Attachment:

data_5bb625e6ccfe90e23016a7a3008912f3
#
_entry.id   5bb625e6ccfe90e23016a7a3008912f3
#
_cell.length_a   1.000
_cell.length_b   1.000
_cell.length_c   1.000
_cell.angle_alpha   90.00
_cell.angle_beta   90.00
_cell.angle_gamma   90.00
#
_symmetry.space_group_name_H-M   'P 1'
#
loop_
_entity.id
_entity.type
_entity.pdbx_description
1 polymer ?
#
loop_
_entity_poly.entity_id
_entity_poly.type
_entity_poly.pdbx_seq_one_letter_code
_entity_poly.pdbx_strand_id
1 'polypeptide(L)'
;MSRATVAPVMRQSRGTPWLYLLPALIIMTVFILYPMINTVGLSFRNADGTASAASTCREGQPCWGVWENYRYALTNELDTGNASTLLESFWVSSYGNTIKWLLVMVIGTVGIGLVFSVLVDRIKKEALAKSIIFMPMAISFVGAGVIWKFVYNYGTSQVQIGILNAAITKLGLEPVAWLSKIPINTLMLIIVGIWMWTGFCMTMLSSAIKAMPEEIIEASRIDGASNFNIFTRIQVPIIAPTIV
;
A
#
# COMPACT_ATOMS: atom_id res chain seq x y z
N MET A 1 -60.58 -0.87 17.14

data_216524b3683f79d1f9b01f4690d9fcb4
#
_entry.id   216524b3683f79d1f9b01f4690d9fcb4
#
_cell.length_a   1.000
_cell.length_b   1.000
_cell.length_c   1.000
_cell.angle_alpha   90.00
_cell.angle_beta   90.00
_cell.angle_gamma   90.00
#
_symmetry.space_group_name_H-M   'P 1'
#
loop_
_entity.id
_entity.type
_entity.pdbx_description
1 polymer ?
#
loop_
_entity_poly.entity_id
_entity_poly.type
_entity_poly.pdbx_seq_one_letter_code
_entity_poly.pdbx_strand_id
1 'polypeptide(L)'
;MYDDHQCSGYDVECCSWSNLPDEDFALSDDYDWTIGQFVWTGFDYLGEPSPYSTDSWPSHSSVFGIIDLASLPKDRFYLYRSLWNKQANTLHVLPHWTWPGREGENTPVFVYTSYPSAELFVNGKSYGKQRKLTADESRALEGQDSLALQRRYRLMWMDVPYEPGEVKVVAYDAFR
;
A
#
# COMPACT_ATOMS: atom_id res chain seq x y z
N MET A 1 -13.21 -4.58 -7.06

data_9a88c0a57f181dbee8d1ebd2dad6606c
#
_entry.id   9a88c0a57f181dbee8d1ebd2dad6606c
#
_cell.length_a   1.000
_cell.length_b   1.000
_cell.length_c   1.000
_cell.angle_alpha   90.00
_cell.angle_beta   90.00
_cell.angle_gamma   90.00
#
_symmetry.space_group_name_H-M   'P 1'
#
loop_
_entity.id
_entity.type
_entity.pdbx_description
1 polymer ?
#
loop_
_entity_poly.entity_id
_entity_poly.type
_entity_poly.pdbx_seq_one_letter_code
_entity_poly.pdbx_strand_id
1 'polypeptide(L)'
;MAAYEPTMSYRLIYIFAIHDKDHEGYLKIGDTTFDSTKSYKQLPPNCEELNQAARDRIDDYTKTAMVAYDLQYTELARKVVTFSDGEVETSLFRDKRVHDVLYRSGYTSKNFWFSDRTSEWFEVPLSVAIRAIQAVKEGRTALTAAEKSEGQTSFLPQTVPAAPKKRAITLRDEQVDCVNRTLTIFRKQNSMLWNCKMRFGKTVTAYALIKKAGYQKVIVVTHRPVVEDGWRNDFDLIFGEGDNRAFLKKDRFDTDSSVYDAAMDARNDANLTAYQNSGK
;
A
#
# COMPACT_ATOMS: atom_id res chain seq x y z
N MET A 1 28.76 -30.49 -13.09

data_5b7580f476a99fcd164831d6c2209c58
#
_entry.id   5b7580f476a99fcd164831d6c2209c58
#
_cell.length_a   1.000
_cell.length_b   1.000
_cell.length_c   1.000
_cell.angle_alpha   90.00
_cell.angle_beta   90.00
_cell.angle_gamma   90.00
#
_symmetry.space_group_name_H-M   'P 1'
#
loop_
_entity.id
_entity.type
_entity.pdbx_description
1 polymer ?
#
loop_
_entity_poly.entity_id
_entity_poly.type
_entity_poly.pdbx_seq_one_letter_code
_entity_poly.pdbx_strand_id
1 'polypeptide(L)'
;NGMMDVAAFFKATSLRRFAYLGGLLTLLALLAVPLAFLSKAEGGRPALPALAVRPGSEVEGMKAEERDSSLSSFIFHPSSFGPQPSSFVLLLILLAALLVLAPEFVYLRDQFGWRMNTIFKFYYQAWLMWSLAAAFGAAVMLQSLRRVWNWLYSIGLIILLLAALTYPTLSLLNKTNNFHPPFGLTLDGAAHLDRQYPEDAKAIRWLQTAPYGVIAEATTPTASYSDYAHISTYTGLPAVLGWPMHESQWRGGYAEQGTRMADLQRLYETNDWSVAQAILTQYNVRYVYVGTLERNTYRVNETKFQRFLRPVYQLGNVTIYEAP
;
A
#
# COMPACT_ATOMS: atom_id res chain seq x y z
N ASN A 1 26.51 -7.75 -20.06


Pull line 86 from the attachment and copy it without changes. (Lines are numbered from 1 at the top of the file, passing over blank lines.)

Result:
_entity_poly.pdbx_strand_id